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Title: Influence of Common Assumptions Regarding Aerosol Composition and Mixing State on Predicted CCN Concentration

Abstract

A 4-year record of aerosol size and hygroscopic growth factor distributions measured at the Department of Energy’s Southern Great Plains (SGP) site in Oklahoma, U.S. were used to estimate supersaturation (S)-dependent cloud condensation nuclei concentrations (N CCN). Baseline or reference N CCN(S) spectra were estimated using κ-Köhler Theory without any averaging of the measured distributions by creating matrices of size- and hygroscopicity-dependent number concentration (N) and then integrating for S > critical supersaturation (S c) calculated for the same size and hygroscopicity pairs. Moreover, those estimates were first compared with directly measured N CCN at the same site. Subsequently, N CCN was calculated using the same dataset but with an array of simplified treatments in which the aerosol was assumed to be either an internal or an external mixture and the hygroscopicity either assumed or based on averages derived from the growth factor distributions. The CCN spectra calculated using the simplified treatments were compared with those calculated using the baseline approach to evaluate the error introduced with commonly used approximations.

Authors:
ORCiD logo [1];  [2];  [1]
  1. Texas A & M Univ., College Station, TX (United States)
  2. Univ. of Colorado, Boulder, CO (United States); ; National Oceanic and Atmospheric Administration (NOAA), Boulder, CO (United States). Earth System Research Lab.
Publication Date:
Research Org.:
Colorado State Univ., Fort Collins, (United States)
Sponsoring Org.:
USDOE Office of Science (SC), Atmospheric Radiation Measurement (ARM)
OSTI Identifier:
1501858
Grant/Contract Number:  
SC0016051
Resource Type:
Accepted Manuscript
Journal Name:
Atmosphere (Basel)
Additional Journal Information:
Journal Name: Atmosphere (Basel); Journal Volume: 9; Journal Issue: 2; Journal ID: ISSN 2073-4433
Publisher:
MDPI
Country of Publication:
United States
Language:
English
Subject:
54 ENVIRONMENTAL SCIENCES; aerosol; CCN; hygroscopicity; mixing state

Citation Formats

Mahish, Manasi, Jefferson, Anne, and Collins, Don. Influence of Common Assumptions Regarding Aerosol Composition and Mixing State on Predicted CCN Concentration. United States: N. p., 2018. Web. doi:10.3390/atmos9020054.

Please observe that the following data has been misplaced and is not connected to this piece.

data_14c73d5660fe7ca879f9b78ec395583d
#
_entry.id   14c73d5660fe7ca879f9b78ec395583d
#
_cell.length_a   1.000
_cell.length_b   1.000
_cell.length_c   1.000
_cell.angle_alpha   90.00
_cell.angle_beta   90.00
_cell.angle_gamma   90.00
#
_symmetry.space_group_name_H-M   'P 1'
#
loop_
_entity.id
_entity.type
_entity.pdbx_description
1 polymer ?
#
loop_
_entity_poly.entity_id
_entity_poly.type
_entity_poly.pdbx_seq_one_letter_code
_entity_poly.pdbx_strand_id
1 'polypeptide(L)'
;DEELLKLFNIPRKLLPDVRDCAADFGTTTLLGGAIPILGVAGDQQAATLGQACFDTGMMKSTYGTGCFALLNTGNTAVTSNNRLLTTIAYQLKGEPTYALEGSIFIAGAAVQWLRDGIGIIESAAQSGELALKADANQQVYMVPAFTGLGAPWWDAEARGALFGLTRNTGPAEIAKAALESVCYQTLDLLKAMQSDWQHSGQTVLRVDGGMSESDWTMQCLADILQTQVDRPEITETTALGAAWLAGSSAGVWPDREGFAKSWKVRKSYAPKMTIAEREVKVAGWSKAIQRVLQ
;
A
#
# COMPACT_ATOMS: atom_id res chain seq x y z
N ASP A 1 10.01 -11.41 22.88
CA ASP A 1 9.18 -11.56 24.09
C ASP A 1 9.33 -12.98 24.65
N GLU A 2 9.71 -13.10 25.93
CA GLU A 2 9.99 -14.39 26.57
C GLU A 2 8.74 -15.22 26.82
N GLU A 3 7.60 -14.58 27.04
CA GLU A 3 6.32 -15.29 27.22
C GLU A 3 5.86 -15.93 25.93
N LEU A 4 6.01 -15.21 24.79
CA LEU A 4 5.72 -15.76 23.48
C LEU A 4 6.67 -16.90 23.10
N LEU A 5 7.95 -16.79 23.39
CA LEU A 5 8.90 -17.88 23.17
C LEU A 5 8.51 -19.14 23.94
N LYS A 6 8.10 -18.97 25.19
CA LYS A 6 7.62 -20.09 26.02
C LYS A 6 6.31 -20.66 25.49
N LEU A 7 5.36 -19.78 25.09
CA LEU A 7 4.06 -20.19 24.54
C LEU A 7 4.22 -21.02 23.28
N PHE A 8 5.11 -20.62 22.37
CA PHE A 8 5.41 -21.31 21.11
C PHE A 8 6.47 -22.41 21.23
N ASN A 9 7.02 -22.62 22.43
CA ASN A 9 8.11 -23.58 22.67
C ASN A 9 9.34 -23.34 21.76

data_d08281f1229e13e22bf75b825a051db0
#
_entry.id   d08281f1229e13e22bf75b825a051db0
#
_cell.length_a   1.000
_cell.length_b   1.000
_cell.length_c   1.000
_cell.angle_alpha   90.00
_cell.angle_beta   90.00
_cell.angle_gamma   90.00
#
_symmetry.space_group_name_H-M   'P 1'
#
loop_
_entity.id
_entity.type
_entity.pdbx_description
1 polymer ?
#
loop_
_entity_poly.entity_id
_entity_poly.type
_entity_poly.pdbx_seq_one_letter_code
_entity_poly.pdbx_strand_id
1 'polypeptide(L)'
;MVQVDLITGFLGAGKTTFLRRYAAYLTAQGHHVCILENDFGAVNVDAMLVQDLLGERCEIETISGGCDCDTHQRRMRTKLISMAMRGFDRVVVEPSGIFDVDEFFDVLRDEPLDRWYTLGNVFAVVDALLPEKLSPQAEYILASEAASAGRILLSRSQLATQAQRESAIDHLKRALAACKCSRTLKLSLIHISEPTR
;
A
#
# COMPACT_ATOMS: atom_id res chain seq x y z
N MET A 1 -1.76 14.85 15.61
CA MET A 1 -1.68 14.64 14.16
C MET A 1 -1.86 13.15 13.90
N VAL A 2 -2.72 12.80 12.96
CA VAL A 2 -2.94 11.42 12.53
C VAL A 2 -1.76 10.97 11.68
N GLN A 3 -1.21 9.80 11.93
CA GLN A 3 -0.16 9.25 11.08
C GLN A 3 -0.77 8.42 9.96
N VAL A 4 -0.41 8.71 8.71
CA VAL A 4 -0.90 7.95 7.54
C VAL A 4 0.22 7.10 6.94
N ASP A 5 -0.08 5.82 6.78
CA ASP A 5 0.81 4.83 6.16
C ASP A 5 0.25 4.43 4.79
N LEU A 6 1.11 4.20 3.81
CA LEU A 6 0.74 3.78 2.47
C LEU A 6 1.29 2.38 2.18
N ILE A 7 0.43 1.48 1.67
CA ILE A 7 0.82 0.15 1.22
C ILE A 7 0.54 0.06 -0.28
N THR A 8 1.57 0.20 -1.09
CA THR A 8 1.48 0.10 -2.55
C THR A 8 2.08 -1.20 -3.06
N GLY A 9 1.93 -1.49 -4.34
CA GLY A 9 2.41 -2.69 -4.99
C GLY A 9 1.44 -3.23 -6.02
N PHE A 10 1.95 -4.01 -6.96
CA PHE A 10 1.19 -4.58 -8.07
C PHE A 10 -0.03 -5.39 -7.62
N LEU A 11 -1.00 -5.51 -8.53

Mahish, Manasi, Jefferson, Anne, & Collins, Don. Influence of Common Assumptions Regarding Aerosol Composition and Mixing State on Predicted CCN Concentration. United States. doi:10.3390/atmos9020054.
Mahish, Manasi, Jefferson, Anne, and Collins, Don. Thu . "Influence of Common Assumptions Regarding Aerosol Composition and Mixing State on Predicted CCN Concentration". United States. doi:10.3390/atmos9020054. https://www.osti.gov/servlets/purl/1501858.
@article{osti_1501858,
title = {Influence of Common Assumptions Regarding Aerosol Composition and Mixing State on Predicted CCN Concentration},
author = {Mahish, Manasi and Jefferson, Anne and Collins, Don},
abstractNote = {A 4-year record of aerosol size and hygroscopic growth factor distributions measured at the Department of Energy’s Southern Great Plains (SGP) site in Oklahoma, U.S. were used to estimate supersaturation (S)-dependent cloud condensation nuclei concentrations (NCCN). Baseline or reference NCCN(S) spectra were estimated using κ-Köhler Theory without any averaging of the measured distributions by creating matrices of size- and hygroscopicity-dependent number concentration (N) and then integrating for S > critical supersaturation (Sc) calculated for the same size and hygroscopicity pairs. Moreover, those estimates were first compared with directly measured NCCN at the same site. Subsequently, NCCN was calculated using the same dataset but with an array of simplified treatments in which the aerosol was assumed to be either an internal or an external mixture and the hygroscopicity either assumed or based on averages derived from the growth factor distributions. The CCN spectra calculated using the simplified treatments were compared with those calculated using the baseline approach to evaluate the error introduced with commonly used approximations.},
doi = {10.3390/atmos9020054},
journal = {Atmosphere (Basel)},
number = 2,
volume = 9,
place = {United States},
year = {2018},
month = {2}
}

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